According to his theory of apperception, new ideas, when properly presented to the student, become linked to existing ideas and form a system of associated ideas called the apperceptive mass.
He developed theory of education—known as Herbartianism. It had a profound influence on late 19th-century teaching practices, especially in the United States, where educators established the National Herbart Society in 1895.
In Germany, Leipzig and Jena became centers for Herbartianism.
Herbart’s method of instruction has been identified by his students as involving the “Five Formal Steps of the Recitation”, which includes preparation, presentation, association, generalization, and application.
According to Herbart the soul has no innate natural talents or inborn powers. He said that the individuality of the youth reveals itself more and more under the teacher’s efforts. He called to make teaching a more interesting and attractive field said that the teacher must represent the future man in the boy.
Aesthetics. Herbart stated that the beautiful is be carefully distinguished from the allied conceptions of the useful or the pleasant, which vary with time, place and person; whereas beauty is predicated absolutely and involuntarily by all who have attained the right standpoint.
Major works: Pestalozzis Idee eines A B C der Anschauung (1802), ABC’s of Observation (1804), The Moral or Ethical Revelation of the World: The Chief Aim of Education (1804), General Pedagogics 1806), Chief Points of Logic (1806), Chief Points of Metaphysics (1806), General Practical Philosophy (1808), System of Psychology (1814), Text-book of Psychology (1816), Psychology as a Science, (1824-5), Allgemeine Metaphysik (General Metaphysics, two-volume work ) (1828-29), Outline of Pedagogical Lectures (1835).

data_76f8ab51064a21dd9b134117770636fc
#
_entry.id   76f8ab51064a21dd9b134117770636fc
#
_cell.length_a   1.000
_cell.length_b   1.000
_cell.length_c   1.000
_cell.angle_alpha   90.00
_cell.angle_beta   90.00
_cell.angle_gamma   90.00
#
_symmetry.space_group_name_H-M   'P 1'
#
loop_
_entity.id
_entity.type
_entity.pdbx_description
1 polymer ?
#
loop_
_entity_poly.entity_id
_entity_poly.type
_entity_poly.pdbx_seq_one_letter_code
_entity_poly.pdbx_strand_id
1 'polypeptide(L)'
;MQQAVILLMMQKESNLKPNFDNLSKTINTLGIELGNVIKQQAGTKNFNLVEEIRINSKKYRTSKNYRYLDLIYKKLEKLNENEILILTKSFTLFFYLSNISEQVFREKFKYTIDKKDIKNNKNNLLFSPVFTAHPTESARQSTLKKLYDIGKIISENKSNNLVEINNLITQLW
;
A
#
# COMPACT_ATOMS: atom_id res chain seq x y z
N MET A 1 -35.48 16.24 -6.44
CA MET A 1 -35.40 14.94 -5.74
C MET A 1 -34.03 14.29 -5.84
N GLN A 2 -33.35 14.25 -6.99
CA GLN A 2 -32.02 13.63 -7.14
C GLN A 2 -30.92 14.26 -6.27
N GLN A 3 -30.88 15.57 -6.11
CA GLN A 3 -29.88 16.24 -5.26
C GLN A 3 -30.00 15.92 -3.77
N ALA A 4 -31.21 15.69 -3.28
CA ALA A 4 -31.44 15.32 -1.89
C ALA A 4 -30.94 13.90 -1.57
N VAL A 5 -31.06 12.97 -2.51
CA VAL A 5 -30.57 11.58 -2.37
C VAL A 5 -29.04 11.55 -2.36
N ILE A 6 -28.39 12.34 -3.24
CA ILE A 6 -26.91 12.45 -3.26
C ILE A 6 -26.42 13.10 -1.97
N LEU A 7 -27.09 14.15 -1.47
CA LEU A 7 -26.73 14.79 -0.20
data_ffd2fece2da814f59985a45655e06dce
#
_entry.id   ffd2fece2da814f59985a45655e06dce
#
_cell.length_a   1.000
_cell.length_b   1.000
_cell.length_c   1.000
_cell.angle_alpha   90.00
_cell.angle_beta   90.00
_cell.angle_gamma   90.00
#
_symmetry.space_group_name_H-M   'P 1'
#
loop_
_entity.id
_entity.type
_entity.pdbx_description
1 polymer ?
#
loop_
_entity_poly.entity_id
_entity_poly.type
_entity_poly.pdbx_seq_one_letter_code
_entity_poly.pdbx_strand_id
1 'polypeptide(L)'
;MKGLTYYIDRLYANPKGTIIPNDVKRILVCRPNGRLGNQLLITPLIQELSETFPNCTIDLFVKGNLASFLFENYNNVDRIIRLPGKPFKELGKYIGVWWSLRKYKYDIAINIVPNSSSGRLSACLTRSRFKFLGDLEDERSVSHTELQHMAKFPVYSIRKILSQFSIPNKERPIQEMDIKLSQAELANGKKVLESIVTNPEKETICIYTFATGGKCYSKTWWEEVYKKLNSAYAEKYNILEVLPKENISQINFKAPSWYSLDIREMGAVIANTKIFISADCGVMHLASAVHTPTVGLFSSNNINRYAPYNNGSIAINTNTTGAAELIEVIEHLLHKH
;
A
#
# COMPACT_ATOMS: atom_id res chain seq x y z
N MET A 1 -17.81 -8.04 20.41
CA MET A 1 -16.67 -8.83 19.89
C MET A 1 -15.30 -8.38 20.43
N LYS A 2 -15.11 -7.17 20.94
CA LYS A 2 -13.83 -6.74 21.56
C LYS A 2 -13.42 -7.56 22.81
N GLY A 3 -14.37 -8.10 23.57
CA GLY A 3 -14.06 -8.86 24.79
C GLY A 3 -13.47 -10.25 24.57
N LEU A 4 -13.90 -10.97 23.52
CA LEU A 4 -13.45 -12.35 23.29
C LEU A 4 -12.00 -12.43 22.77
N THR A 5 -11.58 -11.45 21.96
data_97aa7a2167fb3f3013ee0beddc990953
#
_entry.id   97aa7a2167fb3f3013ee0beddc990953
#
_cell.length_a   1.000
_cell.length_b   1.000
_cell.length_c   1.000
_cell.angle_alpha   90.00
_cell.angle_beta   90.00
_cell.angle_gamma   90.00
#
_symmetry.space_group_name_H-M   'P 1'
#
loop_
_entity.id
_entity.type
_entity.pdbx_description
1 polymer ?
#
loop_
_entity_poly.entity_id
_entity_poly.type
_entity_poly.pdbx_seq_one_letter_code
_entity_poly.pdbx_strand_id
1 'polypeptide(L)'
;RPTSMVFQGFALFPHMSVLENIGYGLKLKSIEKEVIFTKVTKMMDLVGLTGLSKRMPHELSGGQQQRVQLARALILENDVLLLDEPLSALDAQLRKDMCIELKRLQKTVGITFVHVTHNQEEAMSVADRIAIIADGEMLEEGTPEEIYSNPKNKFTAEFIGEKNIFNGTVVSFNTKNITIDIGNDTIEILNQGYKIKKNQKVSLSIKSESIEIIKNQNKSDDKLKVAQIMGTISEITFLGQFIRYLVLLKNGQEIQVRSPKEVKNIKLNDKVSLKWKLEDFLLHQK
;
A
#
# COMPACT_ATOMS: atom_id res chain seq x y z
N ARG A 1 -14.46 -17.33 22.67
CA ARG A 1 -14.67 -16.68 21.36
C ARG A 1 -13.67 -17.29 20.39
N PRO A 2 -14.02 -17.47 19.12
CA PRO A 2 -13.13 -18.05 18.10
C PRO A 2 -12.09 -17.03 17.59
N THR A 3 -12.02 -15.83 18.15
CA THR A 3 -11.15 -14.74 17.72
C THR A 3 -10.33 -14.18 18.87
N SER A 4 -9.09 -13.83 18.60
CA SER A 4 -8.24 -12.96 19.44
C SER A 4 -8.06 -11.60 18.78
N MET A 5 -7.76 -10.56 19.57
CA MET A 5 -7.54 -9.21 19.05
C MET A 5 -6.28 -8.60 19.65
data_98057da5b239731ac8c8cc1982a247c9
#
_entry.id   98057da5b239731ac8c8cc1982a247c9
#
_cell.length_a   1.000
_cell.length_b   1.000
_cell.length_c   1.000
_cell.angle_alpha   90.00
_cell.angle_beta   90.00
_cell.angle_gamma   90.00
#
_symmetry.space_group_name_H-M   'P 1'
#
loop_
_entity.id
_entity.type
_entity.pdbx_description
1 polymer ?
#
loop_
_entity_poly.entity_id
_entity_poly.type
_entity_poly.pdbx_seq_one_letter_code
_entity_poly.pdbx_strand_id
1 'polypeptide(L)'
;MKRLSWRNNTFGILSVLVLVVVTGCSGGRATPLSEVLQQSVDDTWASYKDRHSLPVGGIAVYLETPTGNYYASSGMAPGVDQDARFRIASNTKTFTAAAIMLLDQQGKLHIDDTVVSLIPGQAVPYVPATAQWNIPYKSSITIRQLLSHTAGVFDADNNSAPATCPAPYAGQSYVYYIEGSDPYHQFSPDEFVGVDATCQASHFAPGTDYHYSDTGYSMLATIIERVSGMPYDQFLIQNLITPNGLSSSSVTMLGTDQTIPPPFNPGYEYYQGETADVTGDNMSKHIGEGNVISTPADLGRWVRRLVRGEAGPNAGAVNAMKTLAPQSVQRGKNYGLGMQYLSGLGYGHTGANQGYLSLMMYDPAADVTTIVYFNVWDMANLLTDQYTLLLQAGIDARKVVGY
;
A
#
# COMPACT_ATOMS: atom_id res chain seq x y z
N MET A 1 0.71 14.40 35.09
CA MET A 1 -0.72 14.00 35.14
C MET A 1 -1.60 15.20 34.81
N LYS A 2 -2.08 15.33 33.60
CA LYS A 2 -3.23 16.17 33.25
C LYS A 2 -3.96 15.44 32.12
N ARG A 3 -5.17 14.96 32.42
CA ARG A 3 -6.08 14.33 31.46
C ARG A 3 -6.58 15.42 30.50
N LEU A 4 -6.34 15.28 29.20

Education: Herbart was taught by his mother at home until the age of 12. Herbart was a pupil in the Gymnasium at Oldenburg (1788 – 1794) and attended the University of Jena (1794-1799).
Career highlights: Becoming a licentiate of the University of Göttingen in 1802, he was appointed extraordinary professor there in 1805. In the same year he gave his first philosophical lectures. Herbart taught philosophy and pedagogy at Göttingen (1805-1809). There he began to seek a sound philosophical base upon which to rest his educational theories.
At the close of 1808 he became Kant’s successor as professor at Königsberg and from 1809 to 1833 held the chair of pedagogy and philosophy at Königsberg.
Later dissatisfied with the way things were progressing in Prussia, Herbart returned to Göttingen in 1833.
Не remained there as professor of philosophy till his death.
Personal life: From 1788 to 1794 Herbart was a pupil in the Gymnasium at Oldenburg.
Then he attended the University of Jena (1794-1799), where studying under Fichte and met Friedrich von Schiller. During his studying he was influenced by Leibniz, Kant, and Fichte.
Herbart worked as a tutor to the governor’s three sons at Interlaken in Switzerland, from 1797 to 1800, during which period he made the acquaintance of Pestalozzi.
In 1811 he married an eighteen year old Mary Jane Drake, daughter of an English merchant. They lived a happy life with Mary supporting all of her husband’s pursuits and contributions to the fields of pedagogy and psychology.
He died on Aug. 11, 1841 and was buried in Albanifriedhof Cemetery in Göttingen.
Zest: Herbart was a close friend of Pestalozzi.